The Kaiser War
This clip begins with a cartoon of Germany’s Kaiser Wilhelm II surrounded by skulls. A caption illustrates the Kaiser’s thoughts, saying that while he wished to fight in the trenches, the almighty ‘willed it otherwise’. The hand of a skeleton then delivers the skull of a German soldier. The Kaiser sheds a tear but remains remorseless. Meanwhile, a suffragette from England attempts to persuade Mr Hughes to return to England, but he refuses.
The next section shows a man reading a newspaper with the war headline ‘great eclipse’. This is followed by a drawing in the shape of a sun filled with the head of a Kaiser Wilhelm II. He is then supplanted by the head of England’s King George V, captioned 'The Allies’, on a circle that rolls across the screen to 'eclipse’ the German sun.
Summary by Poppy de Souza
The Kaiser War synopsis
Cartoons of the Moment was an animated segment by Harry Julius that appeared in wartime editions of the Australasian Gazette newsreel. This edition comments on events at the end of the First World War in Germany and on Australia’s wartime Prime Minister, William (Billy) Hughes.
Cartoonist Harry Julius was employed by the Australasian Gazette from approximately 1914 to provide political cartoons as part of its wartime newsreels. This edition of the Cartoons of the Moment was probably made around 1918, after Prime Minister Hughes’s second visit to England to attend the Imperial War Cabinet.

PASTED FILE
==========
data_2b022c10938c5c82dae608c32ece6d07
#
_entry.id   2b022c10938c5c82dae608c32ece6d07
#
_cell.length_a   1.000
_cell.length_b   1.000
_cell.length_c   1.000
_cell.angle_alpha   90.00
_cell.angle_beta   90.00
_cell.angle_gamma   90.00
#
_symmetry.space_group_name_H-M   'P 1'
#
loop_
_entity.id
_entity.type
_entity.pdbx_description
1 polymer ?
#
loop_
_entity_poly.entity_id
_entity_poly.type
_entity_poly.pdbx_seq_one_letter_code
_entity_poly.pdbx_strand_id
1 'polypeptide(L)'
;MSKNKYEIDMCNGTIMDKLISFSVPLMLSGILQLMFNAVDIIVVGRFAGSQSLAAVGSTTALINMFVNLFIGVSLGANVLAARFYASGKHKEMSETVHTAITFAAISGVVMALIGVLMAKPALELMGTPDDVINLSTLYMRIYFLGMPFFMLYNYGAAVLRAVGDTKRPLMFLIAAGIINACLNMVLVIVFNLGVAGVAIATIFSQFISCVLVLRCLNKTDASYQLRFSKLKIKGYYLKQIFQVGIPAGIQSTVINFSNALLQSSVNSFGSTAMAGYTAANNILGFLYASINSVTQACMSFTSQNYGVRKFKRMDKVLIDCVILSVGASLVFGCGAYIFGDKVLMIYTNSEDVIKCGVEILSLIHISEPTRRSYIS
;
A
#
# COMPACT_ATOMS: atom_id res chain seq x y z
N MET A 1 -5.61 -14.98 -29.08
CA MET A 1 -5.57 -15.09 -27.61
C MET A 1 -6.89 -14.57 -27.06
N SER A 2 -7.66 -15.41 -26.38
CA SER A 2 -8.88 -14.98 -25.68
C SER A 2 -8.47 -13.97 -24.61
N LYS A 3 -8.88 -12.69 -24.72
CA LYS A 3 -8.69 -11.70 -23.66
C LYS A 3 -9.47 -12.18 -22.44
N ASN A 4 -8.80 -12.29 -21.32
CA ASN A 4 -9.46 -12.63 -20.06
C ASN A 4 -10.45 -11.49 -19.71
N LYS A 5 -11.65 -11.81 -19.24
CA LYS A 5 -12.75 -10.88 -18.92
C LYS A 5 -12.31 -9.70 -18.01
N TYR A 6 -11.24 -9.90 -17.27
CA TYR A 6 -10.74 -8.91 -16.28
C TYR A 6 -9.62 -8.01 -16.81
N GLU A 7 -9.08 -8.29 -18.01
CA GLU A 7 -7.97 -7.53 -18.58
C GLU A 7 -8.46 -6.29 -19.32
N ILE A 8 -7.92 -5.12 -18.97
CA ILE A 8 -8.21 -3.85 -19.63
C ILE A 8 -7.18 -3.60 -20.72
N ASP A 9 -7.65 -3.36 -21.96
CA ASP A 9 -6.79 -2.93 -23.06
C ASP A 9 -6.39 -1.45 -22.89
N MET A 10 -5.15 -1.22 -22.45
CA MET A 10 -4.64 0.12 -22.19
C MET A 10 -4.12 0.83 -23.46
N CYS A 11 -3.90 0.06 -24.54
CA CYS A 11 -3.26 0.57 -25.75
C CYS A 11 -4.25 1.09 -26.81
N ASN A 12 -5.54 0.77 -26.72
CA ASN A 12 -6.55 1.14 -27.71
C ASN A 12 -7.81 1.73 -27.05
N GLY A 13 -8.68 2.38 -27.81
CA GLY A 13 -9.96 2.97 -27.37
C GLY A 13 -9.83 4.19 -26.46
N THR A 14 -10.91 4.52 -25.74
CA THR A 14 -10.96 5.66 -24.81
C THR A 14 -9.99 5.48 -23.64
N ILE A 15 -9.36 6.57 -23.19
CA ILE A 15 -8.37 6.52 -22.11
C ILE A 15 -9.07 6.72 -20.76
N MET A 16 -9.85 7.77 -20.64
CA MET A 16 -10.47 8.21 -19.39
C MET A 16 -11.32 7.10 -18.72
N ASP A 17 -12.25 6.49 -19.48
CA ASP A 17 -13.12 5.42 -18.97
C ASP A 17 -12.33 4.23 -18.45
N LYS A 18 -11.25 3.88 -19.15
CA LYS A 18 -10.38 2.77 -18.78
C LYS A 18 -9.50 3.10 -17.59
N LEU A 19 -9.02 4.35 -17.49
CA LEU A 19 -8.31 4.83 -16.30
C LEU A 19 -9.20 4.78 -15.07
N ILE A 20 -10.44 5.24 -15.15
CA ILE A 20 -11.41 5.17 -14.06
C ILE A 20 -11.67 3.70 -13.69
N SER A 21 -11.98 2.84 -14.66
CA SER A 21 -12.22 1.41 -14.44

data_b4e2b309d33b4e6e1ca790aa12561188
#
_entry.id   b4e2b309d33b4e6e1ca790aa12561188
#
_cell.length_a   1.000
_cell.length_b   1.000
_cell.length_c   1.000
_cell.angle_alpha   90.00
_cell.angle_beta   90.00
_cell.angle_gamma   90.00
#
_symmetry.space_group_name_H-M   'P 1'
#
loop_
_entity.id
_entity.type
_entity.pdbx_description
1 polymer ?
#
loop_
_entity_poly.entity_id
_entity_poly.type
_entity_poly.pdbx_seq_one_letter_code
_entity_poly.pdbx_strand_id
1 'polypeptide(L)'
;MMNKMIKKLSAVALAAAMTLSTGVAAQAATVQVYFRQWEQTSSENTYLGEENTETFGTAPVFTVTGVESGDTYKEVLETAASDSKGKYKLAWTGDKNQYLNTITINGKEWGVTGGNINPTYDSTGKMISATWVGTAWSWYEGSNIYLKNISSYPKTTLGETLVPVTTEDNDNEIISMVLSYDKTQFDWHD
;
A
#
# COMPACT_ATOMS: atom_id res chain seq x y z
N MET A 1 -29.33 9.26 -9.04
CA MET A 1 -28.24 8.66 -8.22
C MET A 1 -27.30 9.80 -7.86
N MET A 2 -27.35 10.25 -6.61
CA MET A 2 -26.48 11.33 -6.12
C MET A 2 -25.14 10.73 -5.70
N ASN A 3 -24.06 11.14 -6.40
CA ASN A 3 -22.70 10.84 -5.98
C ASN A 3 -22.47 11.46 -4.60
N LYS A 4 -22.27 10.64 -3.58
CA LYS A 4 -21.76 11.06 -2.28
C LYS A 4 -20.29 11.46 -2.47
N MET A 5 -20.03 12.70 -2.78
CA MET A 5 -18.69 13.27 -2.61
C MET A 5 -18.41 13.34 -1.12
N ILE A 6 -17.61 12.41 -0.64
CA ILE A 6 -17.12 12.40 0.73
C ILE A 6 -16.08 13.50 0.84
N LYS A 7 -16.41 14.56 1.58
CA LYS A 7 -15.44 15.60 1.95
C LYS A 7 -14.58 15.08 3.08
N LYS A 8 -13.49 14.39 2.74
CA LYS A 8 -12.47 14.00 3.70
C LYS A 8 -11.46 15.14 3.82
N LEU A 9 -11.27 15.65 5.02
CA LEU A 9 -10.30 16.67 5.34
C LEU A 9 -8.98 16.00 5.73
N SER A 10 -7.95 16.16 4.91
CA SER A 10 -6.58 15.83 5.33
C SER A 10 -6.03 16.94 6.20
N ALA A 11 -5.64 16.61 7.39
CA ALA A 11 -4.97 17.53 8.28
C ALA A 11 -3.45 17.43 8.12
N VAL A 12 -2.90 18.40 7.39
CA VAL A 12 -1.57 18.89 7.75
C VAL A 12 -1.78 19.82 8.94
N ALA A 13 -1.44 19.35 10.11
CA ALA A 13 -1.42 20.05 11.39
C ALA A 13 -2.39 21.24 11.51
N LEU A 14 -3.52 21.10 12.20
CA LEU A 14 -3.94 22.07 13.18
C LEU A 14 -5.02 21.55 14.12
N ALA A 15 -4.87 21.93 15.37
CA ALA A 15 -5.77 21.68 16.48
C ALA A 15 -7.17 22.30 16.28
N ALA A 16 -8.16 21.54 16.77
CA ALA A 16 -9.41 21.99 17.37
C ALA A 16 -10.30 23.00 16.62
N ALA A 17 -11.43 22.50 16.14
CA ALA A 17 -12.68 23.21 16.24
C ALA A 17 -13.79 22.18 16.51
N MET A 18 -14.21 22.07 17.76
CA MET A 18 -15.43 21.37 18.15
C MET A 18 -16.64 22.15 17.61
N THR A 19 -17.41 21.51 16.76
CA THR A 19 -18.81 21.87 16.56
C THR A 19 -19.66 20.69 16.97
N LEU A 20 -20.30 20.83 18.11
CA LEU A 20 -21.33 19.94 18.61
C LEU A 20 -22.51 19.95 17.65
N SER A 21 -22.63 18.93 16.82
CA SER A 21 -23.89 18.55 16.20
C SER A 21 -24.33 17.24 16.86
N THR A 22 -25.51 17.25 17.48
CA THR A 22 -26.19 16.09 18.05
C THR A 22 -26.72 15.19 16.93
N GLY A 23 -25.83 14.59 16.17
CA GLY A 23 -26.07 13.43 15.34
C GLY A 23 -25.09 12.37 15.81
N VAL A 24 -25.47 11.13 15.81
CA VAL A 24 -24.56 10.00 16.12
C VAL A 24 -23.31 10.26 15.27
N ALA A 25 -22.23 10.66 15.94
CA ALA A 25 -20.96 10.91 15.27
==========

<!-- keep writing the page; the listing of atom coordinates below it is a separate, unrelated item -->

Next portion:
Cartoons of the Moment employs paper cut-outs – white figures on a dark background. Cut-out animation uses two-dimensional character shapes, photographed with a stop-motion technique. Stop-motion, or frame-by-frame photography, involves photographing the action one frame at a time to create the effect of movement. Today, animation is more often achieved using computer technology. The hand of the artist often appears in Cartoons of the Moment as it draws in the details and features that bring each animated character to life.
Julius’s style would have become familiar to audiences in Australia as the Australasian Gazette newsreel was screened on a weekly basis. Harry Julius was also a comic strip artist whose sketches appeared in The Bulletin magazine. His animated cartoons were probably the first locally created cartoons to screen in Australian cinemas.
Notes by Poppy de Souza